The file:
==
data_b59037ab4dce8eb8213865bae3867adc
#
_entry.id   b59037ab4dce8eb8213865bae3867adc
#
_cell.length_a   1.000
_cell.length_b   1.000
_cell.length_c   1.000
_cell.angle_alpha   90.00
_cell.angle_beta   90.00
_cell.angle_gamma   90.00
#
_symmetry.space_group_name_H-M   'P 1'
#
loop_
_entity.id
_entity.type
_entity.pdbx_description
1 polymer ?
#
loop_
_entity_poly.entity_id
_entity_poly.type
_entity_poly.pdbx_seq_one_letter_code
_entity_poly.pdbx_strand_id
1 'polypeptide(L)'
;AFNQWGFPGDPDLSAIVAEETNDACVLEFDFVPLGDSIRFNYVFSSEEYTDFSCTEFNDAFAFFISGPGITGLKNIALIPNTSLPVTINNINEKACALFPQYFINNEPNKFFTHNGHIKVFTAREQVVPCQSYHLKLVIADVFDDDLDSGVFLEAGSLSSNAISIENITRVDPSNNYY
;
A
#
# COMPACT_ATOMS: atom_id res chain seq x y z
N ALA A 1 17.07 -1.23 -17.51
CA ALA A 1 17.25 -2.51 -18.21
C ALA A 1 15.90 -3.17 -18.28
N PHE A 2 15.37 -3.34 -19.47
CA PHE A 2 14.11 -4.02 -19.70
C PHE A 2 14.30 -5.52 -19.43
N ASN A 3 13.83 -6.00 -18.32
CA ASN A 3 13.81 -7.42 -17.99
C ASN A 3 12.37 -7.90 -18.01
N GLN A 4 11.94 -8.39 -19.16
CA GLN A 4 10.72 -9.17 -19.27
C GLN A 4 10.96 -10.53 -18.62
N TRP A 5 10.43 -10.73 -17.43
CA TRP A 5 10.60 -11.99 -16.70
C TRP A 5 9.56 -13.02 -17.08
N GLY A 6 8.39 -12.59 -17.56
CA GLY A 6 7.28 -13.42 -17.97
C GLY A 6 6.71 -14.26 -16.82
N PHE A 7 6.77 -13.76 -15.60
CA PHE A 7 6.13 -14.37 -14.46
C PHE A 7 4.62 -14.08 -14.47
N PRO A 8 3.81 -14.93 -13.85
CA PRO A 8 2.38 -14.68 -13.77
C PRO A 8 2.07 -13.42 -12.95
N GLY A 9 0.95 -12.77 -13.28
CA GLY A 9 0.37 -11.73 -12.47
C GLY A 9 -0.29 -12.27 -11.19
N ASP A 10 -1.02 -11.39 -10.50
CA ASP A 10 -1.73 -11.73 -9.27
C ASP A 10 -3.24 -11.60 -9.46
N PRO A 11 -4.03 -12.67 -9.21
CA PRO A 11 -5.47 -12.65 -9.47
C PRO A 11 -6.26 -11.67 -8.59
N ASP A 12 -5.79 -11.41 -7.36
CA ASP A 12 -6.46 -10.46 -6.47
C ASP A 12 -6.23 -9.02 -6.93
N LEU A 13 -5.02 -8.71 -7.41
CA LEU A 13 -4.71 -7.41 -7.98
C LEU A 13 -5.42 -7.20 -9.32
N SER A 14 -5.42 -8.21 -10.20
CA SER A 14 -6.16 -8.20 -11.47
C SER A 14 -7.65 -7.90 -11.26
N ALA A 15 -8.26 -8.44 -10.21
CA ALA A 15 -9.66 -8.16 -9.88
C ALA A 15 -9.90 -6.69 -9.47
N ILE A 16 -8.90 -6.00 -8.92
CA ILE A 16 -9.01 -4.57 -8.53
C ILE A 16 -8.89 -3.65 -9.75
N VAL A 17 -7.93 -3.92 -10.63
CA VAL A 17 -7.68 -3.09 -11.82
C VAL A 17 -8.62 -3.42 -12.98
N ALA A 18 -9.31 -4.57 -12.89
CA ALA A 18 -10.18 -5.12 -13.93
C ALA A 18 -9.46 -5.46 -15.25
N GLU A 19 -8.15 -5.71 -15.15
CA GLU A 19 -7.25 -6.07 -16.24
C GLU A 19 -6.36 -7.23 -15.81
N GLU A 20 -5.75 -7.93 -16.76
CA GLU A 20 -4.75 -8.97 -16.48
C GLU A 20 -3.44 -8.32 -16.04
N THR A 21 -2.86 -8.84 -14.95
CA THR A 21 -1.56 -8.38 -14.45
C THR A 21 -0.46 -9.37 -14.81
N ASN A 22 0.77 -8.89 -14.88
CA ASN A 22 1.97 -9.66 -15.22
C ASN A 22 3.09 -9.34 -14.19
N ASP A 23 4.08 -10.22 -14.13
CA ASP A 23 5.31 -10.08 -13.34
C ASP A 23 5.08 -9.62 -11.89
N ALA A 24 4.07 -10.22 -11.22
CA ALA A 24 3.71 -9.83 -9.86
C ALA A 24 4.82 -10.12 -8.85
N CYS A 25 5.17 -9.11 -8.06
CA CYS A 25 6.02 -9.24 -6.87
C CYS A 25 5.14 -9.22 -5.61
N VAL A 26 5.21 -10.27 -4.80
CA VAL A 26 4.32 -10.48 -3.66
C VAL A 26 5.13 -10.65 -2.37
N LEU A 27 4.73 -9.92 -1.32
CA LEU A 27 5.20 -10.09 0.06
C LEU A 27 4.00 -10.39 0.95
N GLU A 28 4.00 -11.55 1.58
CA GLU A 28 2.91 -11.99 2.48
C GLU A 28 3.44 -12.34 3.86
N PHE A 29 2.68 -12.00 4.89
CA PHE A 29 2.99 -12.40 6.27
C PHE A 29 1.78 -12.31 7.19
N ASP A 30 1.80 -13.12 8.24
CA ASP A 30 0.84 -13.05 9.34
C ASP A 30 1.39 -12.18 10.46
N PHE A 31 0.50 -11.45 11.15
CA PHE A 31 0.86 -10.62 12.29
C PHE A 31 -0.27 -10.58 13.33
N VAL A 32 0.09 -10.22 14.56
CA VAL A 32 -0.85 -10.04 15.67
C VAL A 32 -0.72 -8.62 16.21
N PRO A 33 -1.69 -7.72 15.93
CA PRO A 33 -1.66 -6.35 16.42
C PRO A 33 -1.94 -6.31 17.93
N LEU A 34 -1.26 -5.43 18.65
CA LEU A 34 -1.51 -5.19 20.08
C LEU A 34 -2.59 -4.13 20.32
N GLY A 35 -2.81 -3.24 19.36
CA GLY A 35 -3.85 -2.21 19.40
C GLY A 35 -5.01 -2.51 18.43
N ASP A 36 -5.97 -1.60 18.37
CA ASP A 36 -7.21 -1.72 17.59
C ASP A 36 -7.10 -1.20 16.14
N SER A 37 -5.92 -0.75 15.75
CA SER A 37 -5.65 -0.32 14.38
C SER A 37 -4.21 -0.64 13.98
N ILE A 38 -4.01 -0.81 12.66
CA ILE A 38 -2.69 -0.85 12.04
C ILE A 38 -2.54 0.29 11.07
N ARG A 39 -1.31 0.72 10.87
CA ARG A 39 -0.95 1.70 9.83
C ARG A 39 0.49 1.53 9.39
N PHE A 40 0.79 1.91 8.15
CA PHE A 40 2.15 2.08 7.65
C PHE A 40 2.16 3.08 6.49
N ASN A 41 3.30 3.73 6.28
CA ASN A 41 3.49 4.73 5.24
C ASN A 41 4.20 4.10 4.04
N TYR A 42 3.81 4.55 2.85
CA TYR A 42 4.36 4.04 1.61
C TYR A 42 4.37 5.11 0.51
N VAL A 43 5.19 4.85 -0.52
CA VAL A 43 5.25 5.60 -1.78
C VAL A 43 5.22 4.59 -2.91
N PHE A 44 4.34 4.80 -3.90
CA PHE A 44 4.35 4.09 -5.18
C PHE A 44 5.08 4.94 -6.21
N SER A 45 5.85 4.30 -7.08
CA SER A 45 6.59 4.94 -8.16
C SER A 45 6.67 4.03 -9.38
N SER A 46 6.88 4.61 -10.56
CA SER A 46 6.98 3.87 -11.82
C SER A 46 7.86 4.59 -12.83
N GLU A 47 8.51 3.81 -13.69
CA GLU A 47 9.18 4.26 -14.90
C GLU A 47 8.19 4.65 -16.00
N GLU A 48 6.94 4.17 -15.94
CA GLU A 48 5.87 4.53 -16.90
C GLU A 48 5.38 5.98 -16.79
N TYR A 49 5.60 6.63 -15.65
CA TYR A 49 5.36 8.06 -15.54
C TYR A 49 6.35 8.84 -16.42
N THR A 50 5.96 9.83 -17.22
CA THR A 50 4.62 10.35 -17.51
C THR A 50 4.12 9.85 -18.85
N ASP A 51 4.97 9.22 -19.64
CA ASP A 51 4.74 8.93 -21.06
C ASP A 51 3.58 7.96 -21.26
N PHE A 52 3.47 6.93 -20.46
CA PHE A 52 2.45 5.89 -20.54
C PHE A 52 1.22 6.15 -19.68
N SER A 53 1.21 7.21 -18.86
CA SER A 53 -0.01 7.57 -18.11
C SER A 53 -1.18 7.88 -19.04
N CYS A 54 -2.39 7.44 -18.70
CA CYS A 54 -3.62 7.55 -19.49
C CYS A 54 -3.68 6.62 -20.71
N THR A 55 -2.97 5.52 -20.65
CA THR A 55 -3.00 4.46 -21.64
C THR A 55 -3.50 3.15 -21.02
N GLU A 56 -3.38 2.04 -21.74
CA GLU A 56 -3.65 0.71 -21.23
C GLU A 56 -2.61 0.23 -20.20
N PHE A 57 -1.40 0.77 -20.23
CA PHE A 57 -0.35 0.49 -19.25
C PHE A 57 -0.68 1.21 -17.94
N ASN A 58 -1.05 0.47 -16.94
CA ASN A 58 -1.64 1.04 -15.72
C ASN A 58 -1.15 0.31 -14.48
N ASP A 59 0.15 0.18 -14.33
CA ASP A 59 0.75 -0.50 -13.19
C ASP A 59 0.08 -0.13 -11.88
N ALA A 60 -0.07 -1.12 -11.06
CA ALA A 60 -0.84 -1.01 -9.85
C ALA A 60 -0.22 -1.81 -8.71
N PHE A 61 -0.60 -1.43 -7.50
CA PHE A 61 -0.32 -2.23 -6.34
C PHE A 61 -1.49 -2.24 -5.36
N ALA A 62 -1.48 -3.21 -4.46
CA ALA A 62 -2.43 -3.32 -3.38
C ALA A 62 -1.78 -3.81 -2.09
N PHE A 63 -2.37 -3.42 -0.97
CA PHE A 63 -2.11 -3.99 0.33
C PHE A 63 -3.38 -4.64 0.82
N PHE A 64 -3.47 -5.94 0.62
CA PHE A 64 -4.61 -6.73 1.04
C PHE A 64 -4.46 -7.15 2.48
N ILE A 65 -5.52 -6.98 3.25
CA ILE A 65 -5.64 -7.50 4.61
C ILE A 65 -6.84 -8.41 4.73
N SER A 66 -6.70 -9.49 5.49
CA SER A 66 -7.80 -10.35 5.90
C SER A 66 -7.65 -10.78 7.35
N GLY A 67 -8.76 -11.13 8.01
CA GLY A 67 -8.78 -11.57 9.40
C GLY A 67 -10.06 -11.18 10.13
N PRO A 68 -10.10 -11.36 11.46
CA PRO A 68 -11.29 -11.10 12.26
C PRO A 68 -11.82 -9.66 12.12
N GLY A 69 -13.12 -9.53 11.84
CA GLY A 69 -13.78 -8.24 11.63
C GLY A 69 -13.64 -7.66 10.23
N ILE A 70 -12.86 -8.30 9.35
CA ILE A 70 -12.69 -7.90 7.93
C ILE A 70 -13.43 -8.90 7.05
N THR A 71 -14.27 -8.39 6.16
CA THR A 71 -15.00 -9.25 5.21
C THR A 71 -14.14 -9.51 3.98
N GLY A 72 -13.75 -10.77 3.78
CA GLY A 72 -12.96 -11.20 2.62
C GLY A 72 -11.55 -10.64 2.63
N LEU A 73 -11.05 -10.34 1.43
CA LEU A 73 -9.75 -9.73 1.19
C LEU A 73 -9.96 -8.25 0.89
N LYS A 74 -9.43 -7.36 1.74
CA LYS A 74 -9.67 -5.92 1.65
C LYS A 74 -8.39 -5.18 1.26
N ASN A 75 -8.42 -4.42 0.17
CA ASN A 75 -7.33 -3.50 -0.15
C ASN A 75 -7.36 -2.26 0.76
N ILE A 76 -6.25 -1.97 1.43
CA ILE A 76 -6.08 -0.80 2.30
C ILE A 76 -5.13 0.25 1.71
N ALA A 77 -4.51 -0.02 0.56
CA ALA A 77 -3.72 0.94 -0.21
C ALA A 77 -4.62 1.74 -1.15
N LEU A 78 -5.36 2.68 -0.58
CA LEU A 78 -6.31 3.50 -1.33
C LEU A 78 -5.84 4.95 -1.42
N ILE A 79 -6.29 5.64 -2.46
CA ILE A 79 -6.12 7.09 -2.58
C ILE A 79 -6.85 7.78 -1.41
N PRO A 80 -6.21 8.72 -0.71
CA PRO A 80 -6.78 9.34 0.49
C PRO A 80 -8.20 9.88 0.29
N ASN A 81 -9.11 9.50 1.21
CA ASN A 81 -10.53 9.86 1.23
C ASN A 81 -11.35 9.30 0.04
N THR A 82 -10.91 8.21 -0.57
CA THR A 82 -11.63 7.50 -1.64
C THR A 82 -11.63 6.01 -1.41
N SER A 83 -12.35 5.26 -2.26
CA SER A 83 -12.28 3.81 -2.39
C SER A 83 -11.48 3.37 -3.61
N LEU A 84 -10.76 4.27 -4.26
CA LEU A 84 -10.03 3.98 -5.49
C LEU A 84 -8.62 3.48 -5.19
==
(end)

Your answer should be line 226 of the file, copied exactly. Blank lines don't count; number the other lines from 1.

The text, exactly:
N SER A 66 -6.70 -9.49 5.49